Evan's Book Reviews: History Lessons

Evan Leybourn

January 14, 2021


I read a lot - not all of it related to agile or business management, but enough. Below are some of the important books that have shaped my thinking (and writing). Not all of them a great (as you can see from my ranking), but they all contain some interesting ideas.

This group of reviews will focus on books from the past. As they say; those who do not learn from the past are doomed to repeat it. 

This post contains Amazon affilliate links.

Motivation and Personality

Author: Abraham H. Maslow

While it reads like an academic treatise, it’s a fascinating look at human motivation. This is Maslow’s expression of his eponymously named Hierarchy of Needs; which has become more well known than the man himself. Though it has it’s share of criticism, it is still a useful (if simple) model of human needs. Worth a read for anyone interested is psychology and human motivation.

Evan's rating: ⭐⭐⭐

Buy a copy: Amazon link

Principles of Scientific Management

Author: Frederick Winslow Taylor

In 1911, Frederick Winslow Taylor published the “Principles of Scientific Management” which outlined ways in which worker productivity could be increased. By studying labour intensive, repetitive, activities in detail, for example loading iron from steel mills into a rail car, each individual action could be simplified - improving productivity and reducing error. Even fatigue was an attribute to be improved (by recommending rest breaks for labourers to recover) in order to improve productivity.

Compared to previous ways of working, Scientific Management required a higher manager to worker ratio - and, by today’s standards would be considered micro-management. Worth reading if you're a student of history, but not really otherwise.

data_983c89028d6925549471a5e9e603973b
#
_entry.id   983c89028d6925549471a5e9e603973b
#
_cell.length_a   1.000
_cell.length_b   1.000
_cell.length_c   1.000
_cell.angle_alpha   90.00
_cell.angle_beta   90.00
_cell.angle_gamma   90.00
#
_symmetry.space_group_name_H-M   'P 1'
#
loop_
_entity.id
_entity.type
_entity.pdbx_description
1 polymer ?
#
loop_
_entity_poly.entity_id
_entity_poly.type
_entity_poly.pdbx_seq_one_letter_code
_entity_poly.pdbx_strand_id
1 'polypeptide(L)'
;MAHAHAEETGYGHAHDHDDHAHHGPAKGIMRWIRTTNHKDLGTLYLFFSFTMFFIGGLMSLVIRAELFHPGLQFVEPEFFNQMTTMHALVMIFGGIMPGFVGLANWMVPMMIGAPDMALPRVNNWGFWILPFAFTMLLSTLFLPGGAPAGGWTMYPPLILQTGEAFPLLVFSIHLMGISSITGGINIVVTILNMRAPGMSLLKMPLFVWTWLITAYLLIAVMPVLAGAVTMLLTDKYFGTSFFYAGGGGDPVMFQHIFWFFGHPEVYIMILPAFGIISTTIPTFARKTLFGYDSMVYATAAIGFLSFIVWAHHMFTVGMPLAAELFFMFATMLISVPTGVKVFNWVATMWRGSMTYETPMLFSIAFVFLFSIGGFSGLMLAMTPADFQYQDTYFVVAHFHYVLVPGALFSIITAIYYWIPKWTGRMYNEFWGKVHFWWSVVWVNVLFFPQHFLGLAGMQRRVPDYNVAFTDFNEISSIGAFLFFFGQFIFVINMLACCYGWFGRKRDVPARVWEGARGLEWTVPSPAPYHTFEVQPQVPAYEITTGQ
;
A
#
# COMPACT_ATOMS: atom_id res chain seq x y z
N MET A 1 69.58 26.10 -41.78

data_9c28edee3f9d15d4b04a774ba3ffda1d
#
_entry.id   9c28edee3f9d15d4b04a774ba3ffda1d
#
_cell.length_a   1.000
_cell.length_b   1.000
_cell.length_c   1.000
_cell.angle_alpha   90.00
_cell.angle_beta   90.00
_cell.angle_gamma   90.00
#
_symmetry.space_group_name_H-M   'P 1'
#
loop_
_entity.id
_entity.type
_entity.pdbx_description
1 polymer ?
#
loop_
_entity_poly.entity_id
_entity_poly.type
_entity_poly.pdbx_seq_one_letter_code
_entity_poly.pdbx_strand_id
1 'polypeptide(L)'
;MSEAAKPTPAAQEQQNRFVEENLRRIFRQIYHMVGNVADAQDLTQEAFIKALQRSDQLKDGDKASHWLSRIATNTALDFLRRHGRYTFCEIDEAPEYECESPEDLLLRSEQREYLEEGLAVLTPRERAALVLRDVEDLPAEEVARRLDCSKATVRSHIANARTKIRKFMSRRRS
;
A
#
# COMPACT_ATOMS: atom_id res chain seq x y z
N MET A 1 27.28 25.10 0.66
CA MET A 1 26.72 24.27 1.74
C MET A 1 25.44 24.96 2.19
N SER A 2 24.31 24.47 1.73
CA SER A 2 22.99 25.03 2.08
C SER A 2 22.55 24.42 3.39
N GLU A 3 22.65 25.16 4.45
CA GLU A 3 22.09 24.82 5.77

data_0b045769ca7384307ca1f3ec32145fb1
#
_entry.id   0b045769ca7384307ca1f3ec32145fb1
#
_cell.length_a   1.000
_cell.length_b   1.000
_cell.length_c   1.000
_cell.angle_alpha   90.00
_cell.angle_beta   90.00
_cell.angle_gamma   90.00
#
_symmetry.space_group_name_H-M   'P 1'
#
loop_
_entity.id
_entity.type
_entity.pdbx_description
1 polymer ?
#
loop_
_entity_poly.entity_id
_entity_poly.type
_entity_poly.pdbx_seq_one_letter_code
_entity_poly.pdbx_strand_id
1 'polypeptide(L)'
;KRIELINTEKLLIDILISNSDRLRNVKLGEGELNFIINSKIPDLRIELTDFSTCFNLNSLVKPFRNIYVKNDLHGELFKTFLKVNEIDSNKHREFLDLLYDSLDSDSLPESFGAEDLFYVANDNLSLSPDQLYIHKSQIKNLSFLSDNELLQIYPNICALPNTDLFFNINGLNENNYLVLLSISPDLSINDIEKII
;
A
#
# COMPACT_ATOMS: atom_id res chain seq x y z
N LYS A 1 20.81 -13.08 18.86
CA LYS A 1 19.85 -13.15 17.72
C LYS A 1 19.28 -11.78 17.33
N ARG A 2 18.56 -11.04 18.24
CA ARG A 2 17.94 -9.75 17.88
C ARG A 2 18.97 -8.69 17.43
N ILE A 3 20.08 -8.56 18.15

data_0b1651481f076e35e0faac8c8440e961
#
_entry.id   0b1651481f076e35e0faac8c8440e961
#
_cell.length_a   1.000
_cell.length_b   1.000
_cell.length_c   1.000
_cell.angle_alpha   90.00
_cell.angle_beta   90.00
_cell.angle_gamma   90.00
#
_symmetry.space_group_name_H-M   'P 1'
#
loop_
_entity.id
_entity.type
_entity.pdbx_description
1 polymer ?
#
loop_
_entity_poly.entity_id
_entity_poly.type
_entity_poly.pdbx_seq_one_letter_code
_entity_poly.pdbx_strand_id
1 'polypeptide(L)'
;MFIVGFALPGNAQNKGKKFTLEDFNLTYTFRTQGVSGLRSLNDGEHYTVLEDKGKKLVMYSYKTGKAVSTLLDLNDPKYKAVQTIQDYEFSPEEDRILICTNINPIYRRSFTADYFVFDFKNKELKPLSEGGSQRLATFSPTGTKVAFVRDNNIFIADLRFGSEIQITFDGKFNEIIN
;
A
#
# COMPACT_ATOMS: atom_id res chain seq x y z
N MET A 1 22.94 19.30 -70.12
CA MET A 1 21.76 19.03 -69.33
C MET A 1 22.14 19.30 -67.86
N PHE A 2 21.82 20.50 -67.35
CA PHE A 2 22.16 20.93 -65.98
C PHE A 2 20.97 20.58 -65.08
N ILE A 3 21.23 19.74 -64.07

Evan's rating: ⭐⭐

Buy a copyAmazon link

An essay upon projects

Author: Daniel Defoe

In 1697, Daniel Defoe (of Robinson Crusoe fame) wrote a series of essays on the topic of projects. This is a truly fascinating read, and provides great insights into how these grand projects (be they nation-building or war machines) were funded.

Defoe was highly critical of the “projectors” - what we would call investors - but recognised that many projects had left a positive legacy on the world. Anyone with an interest in history, project management, or new (old) ways of thinking should read this book.

Evan's rating: ⭐⭐⭐⭐⭐

Buy a copyAmazon link

The Balanced Scorecard: Translating Strategy into Action

Author: Robert S. Kaplan and David P. Norton

I’m never sure how I feel about the balanced scorecard. One one hand it provides a simple & generally unbiased performance tool, on the other the measurement of these behaviors can focus attention on the wrong areas and lead to unbalanced performance. However whatever my thoughts on the balanced scorecard in general, this book remains a valuable & practical introduction to the subject. You must read beyond this book, however, as the actual use of balanced scorecards has continued to evolve.

Evan's rating: ⭐⭐⭐

Buy a copyAmazon link



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